Cleft lip is a birth defect that involves a split in the upper lip. Cleft palate involves a split down the palate. The palate is the center of the roof of the mouth. When these defects occur separately, they are known as isolated cleft lip or isolated cleft palate. They may also occur together. This is called cleft lip with cleft palate.
Cleft lip and cleft palate both develop while a baby is in the womb. Cleft lip occurs when grooves that are normally present in the face of a developing fetus don't smooth out as it grows. The baby is then born with a split or opening where the grooves were, called a cleft lip.
The roof of the mouth, on the other hand, develops from tissue on each side of the mouth. This tissue usually grows together and fuses at the middle of the roof of the mouth. If the tissue does not fuse normally, the baby is born with a split extending from front to back along the roof of the mouth. This is called a cleft palate.
Symptoms of cleft lip and cleft palate vary from person to person, depending on the extent of the defect. Cleft lip may show up only as a small notch in the border of the upper lip. It may also involve a complete split of the lip that extends into the floor of the nose. Cleft lip may involve one or both sides of the upper lip. Often, the bone that supports the upper teeth is involved to some degree. Extra, missing, or deformed teeth may also be part of cleft lip. Frequently, the outside of the nostril is somewhat flattened, too.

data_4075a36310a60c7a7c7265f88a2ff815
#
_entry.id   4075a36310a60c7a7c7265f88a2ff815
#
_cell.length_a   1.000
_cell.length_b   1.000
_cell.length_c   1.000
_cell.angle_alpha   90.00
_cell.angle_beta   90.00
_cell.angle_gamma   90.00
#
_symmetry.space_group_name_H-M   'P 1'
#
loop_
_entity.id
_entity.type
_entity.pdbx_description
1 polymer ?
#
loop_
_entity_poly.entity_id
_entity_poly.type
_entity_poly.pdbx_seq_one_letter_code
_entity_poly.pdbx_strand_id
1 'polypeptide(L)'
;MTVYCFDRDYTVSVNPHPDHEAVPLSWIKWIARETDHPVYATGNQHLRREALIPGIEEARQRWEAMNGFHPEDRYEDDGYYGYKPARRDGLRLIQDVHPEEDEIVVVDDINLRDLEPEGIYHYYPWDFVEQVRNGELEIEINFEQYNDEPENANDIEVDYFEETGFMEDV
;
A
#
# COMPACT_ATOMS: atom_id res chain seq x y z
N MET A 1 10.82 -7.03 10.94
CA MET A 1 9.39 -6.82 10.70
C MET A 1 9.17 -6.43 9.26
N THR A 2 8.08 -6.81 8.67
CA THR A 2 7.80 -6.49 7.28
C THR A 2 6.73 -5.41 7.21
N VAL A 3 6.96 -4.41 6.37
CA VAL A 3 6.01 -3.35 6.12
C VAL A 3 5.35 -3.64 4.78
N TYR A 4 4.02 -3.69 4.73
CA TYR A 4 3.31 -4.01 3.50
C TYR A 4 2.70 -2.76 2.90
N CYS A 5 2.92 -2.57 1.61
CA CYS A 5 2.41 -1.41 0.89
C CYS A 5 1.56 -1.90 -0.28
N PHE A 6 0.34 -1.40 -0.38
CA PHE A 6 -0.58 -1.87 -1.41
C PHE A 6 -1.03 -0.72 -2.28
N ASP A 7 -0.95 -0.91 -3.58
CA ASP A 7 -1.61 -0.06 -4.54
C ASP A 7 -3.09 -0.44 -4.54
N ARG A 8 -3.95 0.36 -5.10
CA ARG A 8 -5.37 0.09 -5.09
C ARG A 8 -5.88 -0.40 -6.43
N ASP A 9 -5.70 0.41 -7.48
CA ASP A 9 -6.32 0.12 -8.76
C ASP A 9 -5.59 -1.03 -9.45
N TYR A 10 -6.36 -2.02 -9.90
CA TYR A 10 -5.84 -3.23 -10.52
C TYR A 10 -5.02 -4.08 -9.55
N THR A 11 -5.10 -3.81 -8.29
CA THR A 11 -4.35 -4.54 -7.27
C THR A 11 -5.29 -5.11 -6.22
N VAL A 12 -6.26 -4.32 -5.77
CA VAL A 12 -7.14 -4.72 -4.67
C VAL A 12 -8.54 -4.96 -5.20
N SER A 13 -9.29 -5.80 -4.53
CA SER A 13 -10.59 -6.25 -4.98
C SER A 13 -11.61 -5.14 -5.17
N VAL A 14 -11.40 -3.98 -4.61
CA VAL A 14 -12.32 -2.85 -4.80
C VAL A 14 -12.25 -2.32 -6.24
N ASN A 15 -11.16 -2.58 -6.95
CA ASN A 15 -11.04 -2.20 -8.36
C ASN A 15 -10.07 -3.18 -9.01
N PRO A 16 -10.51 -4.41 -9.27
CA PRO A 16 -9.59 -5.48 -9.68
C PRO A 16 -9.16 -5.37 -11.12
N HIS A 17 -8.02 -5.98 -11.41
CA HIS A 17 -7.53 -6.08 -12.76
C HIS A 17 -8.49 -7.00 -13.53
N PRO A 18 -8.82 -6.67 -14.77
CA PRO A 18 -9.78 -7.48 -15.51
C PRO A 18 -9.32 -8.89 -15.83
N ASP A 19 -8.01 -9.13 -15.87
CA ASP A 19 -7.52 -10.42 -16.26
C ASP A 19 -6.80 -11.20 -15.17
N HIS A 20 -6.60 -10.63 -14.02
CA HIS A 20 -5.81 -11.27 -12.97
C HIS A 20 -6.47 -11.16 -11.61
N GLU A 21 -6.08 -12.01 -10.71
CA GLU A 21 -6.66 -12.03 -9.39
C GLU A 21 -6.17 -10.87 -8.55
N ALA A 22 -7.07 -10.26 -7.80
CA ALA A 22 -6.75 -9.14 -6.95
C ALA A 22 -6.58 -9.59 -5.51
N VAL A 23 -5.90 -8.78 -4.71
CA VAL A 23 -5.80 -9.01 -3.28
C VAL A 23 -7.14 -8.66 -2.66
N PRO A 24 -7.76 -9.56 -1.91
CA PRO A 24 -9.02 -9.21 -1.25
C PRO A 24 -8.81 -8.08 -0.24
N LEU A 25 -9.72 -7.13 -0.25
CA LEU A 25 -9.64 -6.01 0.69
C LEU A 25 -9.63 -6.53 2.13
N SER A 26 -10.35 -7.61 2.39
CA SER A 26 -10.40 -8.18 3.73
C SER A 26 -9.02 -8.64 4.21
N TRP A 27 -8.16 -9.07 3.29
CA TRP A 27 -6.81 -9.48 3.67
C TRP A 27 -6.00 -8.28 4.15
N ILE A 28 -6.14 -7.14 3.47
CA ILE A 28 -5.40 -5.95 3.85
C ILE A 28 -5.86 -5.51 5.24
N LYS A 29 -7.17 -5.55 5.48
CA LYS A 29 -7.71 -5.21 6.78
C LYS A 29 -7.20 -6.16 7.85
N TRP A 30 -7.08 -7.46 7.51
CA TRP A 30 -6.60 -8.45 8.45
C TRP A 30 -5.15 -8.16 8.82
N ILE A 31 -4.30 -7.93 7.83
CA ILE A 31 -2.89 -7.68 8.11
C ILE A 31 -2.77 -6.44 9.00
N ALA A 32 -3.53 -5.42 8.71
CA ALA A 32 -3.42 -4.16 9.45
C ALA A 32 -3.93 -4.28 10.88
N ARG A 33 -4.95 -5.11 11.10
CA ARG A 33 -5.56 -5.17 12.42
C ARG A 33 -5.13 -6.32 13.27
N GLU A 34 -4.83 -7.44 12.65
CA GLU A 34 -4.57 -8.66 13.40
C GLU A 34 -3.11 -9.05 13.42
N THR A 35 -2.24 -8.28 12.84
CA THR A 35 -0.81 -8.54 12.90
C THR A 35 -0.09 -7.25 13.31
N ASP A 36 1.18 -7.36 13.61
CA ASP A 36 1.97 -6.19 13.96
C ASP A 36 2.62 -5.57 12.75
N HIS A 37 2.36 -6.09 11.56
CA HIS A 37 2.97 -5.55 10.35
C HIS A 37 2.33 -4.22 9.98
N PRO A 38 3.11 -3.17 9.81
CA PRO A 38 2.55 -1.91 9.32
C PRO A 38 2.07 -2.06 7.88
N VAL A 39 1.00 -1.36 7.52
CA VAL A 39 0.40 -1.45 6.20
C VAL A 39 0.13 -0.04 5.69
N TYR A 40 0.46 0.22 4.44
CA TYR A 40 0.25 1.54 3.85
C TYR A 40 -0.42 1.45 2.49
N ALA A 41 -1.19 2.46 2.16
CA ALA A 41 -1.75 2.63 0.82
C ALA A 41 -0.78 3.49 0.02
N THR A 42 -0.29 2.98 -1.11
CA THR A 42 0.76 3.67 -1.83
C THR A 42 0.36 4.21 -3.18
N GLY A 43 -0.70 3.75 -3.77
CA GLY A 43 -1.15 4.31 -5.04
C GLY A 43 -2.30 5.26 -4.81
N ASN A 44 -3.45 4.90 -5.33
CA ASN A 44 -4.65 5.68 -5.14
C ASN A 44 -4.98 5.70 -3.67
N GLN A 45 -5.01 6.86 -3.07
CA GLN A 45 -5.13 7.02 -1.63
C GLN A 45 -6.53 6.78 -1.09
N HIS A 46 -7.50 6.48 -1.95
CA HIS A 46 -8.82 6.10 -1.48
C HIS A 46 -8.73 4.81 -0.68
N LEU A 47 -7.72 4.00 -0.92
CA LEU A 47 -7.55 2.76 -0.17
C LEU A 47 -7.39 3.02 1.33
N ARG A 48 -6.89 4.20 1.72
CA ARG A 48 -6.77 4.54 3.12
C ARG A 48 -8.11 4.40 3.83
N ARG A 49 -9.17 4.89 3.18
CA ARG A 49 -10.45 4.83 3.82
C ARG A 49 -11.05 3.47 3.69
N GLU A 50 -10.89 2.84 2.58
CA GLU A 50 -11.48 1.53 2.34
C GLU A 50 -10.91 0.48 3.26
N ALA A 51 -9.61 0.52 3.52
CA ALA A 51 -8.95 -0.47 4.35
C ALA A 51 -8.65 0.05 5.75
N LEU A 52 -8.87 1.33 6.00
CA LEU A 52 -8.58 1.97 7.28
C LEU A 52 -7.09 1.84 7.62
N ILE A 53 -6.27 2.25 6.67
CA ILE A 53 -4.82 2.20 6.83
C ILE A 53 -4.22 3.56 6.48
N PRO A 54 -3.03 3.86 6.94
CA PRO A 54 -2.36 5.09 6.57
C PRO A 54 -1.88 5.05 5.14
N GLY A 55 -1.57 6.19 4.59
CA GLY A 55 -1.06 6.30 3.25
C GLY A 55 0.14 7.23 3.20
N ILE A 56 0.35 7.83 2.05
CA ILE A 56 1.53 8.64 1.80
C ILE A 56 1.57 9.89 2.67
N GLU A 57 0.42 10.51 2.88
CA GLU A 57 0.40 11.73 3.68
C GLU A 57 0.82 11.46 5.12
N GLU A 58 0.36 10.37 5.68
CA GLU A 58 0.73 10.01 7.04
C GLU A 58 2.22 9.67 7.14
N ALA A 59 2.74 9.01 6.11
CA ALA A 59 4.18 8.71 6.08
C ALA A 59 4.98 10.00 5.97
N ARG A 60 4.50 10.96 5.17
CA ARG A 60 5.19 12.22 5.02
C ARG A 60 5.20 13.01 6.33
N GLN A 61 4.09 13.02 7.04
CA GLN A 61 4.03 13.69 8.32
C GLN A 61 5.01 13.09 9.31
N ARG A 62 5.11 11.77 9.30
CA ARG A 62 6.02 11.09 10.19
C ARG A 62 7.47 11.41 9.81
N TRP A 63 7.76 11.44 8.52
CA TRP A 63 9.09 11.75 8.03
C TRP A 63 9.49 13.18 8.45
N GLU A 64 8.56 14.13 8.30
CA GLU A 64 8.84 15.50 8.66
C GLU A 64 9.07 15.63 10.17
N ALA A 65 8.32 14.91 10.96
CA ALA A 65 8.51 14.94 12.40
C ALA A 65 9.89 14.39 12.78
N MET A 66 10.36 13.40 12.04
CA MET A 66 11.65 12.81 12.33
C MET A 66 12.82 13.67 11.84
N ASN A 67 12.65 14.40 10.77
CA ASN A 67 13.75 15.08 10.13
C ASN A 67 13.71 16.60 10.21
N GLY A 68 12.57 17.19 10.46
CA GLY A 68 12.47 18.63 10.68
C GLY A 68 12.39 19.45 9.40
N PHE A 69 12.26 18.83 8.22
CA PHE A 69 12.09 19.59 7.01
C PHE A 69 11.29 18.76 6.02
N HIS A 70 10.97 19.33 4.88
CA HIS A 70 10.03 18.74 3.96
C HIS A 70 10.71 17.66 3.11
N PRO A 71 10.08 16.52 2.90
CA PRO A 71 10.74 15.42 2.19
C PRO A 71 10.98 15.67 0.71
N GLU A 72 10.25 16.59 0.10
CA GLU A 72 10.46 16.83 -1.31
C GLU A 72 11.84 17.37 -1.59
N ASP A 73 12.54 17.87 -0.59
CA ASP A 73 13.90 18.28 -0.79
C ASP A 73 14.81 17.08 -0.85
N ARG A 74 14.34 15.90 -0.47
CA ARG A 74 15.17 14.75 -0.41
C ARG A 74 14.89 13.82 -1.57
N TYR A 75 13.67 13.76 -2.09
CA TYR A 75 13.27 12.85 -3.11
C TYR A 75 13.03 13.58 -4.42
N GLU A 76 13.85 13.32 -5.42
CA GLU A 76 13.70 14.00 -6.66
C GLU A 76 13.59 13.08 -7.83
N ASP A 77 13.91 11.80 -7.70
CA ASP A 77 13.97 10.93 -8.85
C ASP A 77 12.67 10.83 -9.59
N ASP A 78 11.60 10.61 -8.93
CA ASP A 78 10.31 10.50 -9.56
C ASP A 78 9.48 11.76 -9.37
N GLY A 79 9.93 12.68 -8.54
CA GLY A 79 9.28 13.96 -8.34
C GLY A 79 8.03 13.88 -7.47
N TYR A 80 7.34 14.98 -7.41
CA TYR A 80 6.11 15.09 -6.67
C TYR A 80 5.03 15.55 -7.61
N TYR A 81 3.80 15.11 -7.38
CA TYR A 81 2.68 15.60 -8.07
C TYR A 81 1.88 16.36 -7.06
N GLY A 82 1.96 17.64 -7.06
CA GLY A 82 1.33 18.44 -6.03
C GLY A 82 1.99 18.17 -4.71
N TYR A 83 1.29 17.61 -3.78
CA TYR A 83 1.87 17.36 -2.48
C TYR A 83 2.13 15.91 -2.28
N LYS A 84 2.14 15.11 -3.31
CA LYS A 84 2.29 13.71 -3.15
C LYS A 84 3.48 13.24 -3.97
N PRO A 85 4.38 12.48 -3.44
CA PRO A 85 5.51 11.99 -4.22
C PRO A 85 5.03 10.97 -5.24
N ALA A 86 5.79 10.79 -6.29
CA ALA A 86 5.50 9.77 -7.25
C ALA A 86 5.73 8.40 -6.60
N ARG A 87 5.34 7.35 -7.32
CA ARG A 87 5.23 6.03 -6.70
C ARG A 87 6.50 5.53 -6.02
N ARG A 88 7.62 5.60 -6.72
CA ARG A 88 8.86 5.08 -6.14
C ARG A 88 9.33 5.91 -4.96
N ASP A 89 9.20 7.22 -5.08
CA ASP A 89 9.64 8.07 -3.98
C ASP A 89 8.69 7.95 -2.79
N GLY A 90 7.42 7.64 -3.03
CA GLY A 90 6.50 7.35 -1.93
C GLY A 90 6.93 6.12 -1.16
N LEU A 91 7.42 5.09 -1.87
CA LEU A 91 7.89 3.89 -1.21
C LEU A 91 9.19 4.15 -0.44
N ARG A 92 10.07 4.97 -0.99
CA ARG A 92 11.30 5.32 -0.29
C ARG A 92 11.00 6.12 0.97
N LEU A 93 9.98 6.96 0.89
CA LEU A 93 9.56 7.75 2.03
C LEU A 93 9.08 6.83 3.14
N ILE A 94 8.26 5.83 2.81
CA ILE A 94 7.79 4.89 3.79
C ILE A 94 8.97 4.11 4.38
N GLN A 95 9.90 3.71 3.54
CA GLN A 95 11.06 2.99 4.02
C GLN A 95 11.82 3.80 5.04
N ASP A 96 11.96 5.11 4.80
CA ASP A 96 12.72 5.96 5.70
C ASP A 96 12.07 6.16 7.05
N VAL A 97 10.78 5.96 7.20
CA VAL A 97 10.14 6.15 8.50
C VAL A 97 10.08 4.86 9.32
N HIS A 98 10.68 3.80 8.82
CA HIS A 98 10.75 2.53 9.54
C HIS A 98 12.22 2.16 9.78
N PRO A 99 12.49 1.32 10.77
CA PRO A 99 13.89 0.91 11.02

Cleft palate may involve only the uvula, or it may involve the entire roof of the mouth. The uvula is the soft, fleshy mass that hangs down from the roof of the back of the mouth.
Cleft lip and palate may be associated with other birth defects. Cleft lip and palate are birth defects that are usually visible at birth. Some mild types of cleft palate may not be seen but can be detected by nasal speech or other types of speech problems.
Babies with cleft lip do not usually have feeding problems or speech impairments. Infants with cleft palate, with or without cleft lip, often have difficulty feeding and impaired speech. The baby may feed too slowly, take in too much air while eating, or bring milk up through the nose.
Cleft lip and palate are caused by environmental factors and genetics. For instance, people who have a cleft lip alone or cleft lip with cleft palate are more likely to have children with cleft lip. The actual risk depends on the severity of the split and family history. While people with cleft palate may also have affected children, the risk is not as high as it is for cleft lip.
Despite the genetic risk, most cases of cleft lip and palate occur randomly. Taken together, cleft lip or palate occurs in about 1 in 700 live births, with cleft lip being more common. Cleft lip is more common in boys than in girls.
Certain factors during a woman's pregnancy are associated with an increased risk of cleft lip and palate in the fetus. While more research is needed to establish a cause and effect relationship for many of these factors, the list currently includes the following: alcohol dependencycertain over-the-counter medications, such as dextromethorphan, a common cough suppressantcertain prescription medications, such as those used to control seizures, as well as isotretinoin, a medication used to treat acnechorionic villi sampling, which is a diagnostic test that takes cell samples from the pregnant woman's uterus, when it is done before the 8th week of pregnancydrug abuseexcess intake of vitamin Aherbal remediesinadequate intake of folic acidpesticide exposuresmokinghigh temperatures during the first three months of pregnancy
The March of Dimes recently issued an advisory that pregnant women should avoid all herbal remedies, over-the-counter medications, and prescription medications unless recommended by the healthcare professional.